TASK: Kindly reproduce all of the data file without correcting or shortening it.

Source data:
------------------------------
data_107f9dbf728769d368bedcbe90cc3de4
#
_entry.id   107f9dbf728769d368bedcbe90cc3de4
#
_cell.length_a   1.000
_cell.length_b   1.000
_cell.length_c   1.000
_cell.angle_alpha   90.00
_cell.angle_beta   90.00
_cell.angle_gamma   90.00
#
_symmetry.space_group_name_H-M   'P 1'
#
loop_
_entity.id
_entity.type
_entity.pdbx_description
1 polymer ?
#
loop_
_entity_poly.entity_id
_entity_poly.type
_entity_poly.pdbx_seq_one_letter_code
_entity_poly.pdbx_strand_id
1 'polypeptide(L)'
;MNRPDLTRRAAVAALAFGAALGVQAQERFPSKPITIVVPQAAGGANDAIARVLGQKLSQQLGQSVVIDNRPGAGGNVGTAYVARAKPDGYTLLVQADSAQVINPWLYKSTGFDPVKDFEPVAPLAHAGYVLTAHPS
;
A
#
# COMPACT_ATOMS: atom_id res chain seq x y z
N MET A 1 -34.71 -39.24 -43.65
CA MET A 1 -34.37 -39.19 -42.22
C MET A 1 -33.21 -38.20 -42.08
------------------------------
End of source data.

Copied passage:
data_107f9dbf728769d368bedcbe90cc3de4
#
_entry.id   107f9dbf728769d368bedcbe90cc3de4
#
_cell.length_a   1.000
_cell.length_b   1.000
_cell.length_c   1.000
_cell.angle_alpha   90.00
_cell.angle_beta   90.00
_cell.angle_gamma   90.00
#
_symmetry.space_group_name_H-M   'P 1'
#
loop_
_entity.id
_entity.type
_entity.pdbx_description
1 polymer ?
#
loop_
_entity_poly.entity_id
_entity_poly.type
_entity_poly.pdbx_seq_one_letter_code
_entity_poly.pdbx_strand_id
1 'polypeptide(L)'
;MNRPDLTRRAAVAALAFGAALGVQAQERFPSKPITIVVPQAAGGANDAIARVLGQKLSQQLGQSVVIDNRPGAGGNVGTAYVARAKPDGYTLLVQADSAQVINPWLYKSTGFDPVKDFEPVAPLAHAGYVLTAHPS
;
A
#
# COMPACT_ATOMS: atom_id res chain seq x y z
N MET A 1 -34.71 -39.24 -43.65
CA MET A 1 -34.37 -39.19 -42.22
C MET A 1 -33.21 -38.20 -42.08